The car rentals were stationed in a building across from the airport, flooded with obnoxious blue light, and ceiling architecture that made me think of teeth, waiting to close in and crush us. So far no one we’d met seemed too keen on exerting themselves for our aid. It didn’t end, either. Of all the rental companies lined up across the wall, only three had anyone at the desk. We were told there were no cars available. We could not make a reservation, either.
By then we were succumbing to legitimate distress, our options dropping like flies. We came closer and closer to the terrible truth that we were stranded in a North Carolina airport with no transportation, no place to spend the night, and no food besides a few cereal bars and what was left over from the complimentary flight snacks provided on the last plane. All the restaurants were closed. Overshadowed by hunger, thirst, exhaustion, and fear, we sat in baggage claim facing the very real possibility that we might be sitting there until morning.
There was but one option left. Ever our champion, Mum – head splitting and at her wits end – made a phone call to the airline we flew through. This was their job, after all, what they prided themselves on, taking care of their passengers and making sure they got home. If there was ever a time to prove themselves, this was it.
They pulled through for us. We had to transfer our tickets to the Saturday flight, but they provided us with a hotel and meal voucher. It gave us a place to stay overnight, and at the time we were ready to take anything they could give. By this time it was LATE, but the shuttle to the hotel was still running, so we hoofed it to the bus stop, desperate to not let this reprieve slip through our fingers.
Once we got our rooms and battled the vending machines for a handful of vittles (in which several elevator trips were made and dimes were spat across the room) we snacked on cereal bars, mini pretzels, and pop-tarts, washing it down with ginger ale (after all, it’d always settled our stomachs as kids). Shortly thereafter we crashed, having seen one o’clock pass us by.
Thus concludes Part the First.
Part the Second begins after an all too brief respite. The day dawned gray and wet – though one could hardly tell that from our rooms, since the windows didn’t even open to the outside, but an enclosed sort of courtyard. Depressing. We breakfasted in the hotel restaurant, served by the most cheerful and friendly man we’d encountered in this debacle so far. If only he knew how much his kindness meant to us just then. By nine we were back in the foyer with a handful of fellow displaced passengers, loading onto the shuttle to return once more to the scene of our dilemma. This time, however, we’d managed a car reservation. We hoped we could rent it without a credit card. I couldn’t see why not, but the system we’re under hasn’t worked on common sense in a long time.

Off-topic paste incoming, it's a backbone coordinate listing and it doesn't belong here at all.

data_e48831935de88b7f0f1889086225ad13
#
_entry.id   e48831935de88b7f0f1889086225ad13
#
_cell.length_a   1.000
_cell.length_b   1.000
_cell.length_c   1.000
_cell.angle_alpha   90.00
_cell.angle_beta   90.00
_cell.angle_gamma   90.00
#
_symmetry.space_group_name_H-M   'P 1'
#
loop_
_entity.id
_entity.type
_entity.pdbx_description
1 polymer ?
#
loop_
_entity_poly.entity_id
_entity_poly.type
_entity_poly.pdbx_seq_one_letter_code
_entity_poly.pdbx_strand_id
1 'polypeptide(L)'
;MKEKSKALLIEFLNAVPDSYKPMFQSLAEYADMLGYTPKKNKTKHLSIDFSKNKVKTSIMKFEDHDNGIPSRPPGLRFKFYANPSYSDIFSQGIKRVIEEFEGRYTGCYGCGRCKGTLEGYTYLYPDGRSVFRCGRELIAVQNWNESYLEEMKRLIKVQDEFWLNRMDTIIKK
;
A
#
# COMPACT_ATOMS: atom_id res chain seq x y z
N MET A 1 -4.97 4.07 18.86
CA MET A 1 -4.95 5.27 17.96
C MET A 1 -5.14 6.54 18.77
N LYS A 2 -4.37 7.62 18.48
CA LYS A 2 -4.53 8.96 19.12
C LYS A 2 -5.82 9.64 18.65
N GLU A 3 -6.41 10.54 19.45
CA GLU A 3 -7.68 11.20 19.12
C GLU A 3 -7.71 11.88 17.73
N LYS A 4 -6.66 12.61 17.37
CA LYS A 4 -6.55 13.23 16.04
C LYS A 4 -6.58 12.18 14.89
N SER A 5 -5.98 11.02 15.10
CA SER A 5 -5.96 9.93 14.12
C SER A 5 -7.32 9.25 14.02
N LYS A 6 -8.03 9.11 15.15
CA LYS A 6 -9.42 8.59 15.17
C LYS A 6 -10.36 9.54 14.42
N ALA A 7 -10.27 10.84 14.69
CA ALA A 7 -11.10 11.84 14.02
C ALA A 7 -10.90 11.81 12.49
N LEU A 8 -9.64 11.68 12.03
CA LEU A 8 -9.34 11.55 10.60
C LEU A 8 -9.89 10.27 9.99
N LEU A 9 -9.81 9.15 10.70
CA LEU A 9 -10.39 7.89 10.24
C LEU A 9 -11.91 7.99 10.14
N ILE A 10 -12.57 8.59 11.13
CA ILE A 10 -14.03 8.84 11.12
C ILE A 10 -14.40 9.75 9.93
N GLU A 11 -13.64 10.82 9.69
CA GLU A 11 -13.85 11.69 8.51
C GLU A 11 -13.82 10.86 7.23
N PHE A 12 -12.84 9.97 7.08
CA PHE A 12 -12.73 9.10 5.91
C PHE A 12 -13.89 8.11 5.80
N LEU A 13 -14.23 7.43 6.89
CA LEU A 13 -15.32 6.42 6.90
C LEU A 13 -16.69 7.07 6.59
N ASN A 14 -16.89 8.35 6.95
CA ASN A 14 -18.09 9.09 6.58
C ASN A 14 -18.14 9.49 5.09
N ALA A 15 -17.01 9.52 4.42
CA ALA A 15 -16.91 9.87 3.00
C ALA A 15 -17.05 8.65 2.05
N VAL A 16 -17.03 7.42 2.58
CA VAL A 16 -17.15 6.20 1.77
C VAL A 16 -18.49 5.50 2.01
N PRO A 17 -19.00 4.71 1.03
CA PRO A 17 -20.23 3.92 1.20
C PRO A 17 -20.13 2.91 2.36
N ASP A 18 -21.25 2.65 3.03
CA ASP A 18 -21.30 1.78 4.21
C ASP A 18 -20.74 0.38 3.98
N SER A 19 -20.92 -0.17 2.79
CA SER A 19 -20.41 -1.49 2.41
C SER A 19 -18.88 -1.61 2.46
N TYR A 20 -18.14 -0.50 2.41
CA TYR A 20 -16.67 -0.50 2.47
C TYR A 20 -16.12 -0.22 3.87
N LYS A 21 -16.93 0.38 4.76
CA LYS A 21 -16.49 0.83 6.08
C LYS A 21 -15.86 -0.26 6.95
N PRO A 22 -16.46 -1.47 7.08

We got the rental. Hallelujah. Still, we had to sit around waiting for them to clean and bring it around. It seemed like waiting was the lesson of the day. Wait. Shuffle forward. Wait. Shuffle forward. Wait. Wait. Wait. By noon we were able to throw everything into the trunk and pile in.
It felt like hope. Like liberation.
We could finally go home.
It was quiet inside, roomy, and most of all, we didn’t have to wear those asphyxiating masks. We could breathe.
Funny how, at the start of this entire trip, we’d all agreed that we’d prefer to drive, but flew because of convenience and time restraints. Turns out we got a bit of road trip after all, and it was far more enjoyable.
Of course, the first few hours it poured, but that cleared up by the time we hit Virginia. It was followed by severe weather warnings, which brought back memories of my last trip home from North Carolina, involving a nineteen hour non-stop trip and a blizzard. With the air conditioner on to keep the driver awake.
It seemed that it would figure, one thing right after another in this real-life anecdote of the Hero’s Journey, but as is usual with weather forecasters, it did not come to pass. We had nothing but some wind in PA, and had a clear night clear through till morning. Which it was by the time we got home, pulling into the driveway after midnight.
All in all, the trip home took about 25 hours longer than it was supposed to, but praise God we made it. Praise God we had a place to spend the night, and food to eat. Praise God it wasn’t cold while we sat around the airport. Praise God we didn’t lose any luggage. Praise God I didn’t vomit all over the airplane. Praise God we were all together. Praise God for that cheerful restaurant server. Praise God for that airline representative on the phone that worked so hard to help us out. Praise God for keeping us safe throughout the entire mess. Praise God the weather held while we drove. Praise God we had a warm, clean house to settle into, hot showers and cozy blankets.
That homeward trip was chaotic, and if I tried recounting all the little details that went along with it, we’d be here all day. It was laughable, though in the midst of it there were tears. Even so, the good Lord took care of us. If we didn’t have him to lean on throughout this experience, I know for certain it would not have ended so well. He is our stronghold, our hope and salvation. What a prevalent, hands-on example during this season of lent and Easter! Christ died and rose again to be the very hope we needed on that dark night.
Christ is risen! He is risen, indeed!